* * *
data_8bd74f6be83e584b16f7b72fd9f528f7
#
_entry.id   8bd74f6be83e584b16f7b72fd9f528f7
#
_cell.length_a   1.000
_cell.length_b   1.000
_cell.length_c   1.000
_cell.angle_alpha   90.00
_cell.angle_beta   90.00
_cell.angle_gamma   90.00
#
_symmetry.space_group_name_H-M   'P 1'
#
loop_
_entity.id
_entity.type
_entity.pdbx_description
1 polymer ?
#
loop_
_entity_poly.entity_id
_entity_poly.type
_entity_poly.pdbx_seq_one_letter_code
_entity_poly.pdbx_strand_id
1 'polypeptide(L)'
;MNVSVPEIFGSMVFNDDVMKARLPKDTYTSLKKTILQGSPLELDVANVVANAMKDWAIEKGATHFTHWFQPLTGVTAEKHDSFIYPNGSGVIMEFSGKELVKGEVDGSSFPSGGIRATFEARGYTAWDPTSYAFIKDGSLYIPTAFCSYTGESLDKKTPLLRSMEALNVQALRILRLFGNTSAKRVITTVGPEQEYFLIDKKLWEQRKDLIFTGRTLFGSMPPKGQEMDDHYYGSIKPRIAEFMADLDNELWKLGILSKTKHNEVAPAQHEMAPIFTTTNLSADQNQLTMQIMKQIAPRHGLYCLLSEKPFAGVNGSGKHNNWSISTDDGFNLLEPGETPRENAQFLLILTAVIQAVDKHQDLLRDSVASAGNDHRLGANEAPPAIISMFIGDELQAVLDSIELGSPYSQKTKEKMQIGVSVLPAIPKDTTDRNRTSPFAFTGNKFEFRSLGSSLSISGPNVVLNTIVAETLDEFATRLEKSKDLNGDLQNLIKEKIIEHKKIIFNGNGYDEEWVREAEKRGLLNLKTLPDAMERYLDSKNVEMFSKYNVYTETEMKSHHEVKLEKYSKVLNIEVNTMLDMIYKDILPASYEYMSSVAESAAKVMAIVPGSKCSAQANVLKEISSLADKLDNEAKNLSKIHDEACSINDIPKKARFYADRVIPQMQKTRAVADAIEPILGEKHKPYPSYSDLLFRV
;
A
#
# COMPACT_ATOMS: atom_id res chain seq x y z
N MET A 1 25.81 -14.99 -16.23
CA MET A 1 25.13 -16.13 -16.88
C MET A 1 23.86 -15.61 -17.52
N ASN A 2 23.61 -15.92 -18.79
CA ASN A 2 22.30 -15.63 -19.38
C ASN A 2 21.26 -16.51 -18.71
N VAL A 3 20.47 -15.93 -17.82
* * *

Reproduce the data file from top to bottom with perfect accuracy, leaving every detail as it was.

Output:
data_8bd74f6be83e584b16f7b72fd9f528f7
#
_entry.id   8bd74f6be83e584b16f7b72fd9f528f7
#
_cell.length_a   1.000
_cell.length_b   1.000
_cell.length_c   1.000
_cell.angle_alpha   90.00
_cell.angle_beta   90.00
_cell.angle_gamma   90.00
#
_symmetry.space_group_name_H-M   'P 1'
#
loop_
_entity.id
_entity.type
_entity.pdbx_description
1 polymer ?
#
loop_
_entity_poly.entity_id
_entity_poly.type
_entity_poly.pdbx_seq_one_letter_code
_entity_poly.pdbx_strand_id
1 'polypeptide(L)'
;MNVSVPEIFGSMVFNDDVMKARLPKDTYTSLKKTILQGSPLELDVANVVANAMKDWAIEKGATHFTHWFQPLTGVTAEKHDSFIYPNGSGVIMEFSGKELVKGEVDGSSFPSGGIRATFEARGYTAWDPTSYAFIKDGSLYIPTAFCSYTGESLDKKTPLLRSMEALNVQALRILRLFGNTSAKRVITTVGPEQEYFLIDKKLWEQRKDLIFTGRTLFGSMPPKGQEMDDHYYGSIKPRIAEFMADLDNELWKLGILSKTKHNEVAPAQHEMAPIFTTTNLSADQNQLTMQIMKQIAPRHGLYCLLSEKPFAGVNGSGKHNNWSISTDDGFNLLEPGETPRENAQFLLILTAVIQAVDKHQDLLRDSVASAGNDHRLGANEAPPAIISMFIGDELQAVLDSIELGSPYSQKTKEKMQIGVSVLPAIPKDTTDRNRTSPFAFTGNKFEFRSLGSSLSISGPNVVLNTIVAETLDEFATRLEKSKDLNGDLQNLIKEKIIEHKKIIFNGNGYDEEWVREAEKRGLLNLKTLPDAMERYLDSKNVEMFSKYNVYTETEMKSHHEVKLEKYSKVLNIEVNTMLDMIYKDILPASYEYMSSVAESAAKVMAIVPGSKCSAQANVLKEISSLADKLDNEAKNLSKIHDEACSINDIPKKARFYADRVIPQMQKTRAVADAIEPILGEKHKPYPSYSDLLFRV
;
A
#
# COMPACT_ATOMS: atom_id res chain seq x y z
N MET A 1 25.81 -14.99 -16.23
CA MET A 1 25.13 -16.13 -16.88
C MET A 1 23.86 -15.61 -17.52
N ASN A 2 23.61 -15.92 -18.79
CA ASN A 2 22.30 -15.63 -19.38
C ASN A 2 21.26 -16.51 -18.71
N VAL A 3 20.47 -15.93 -17.82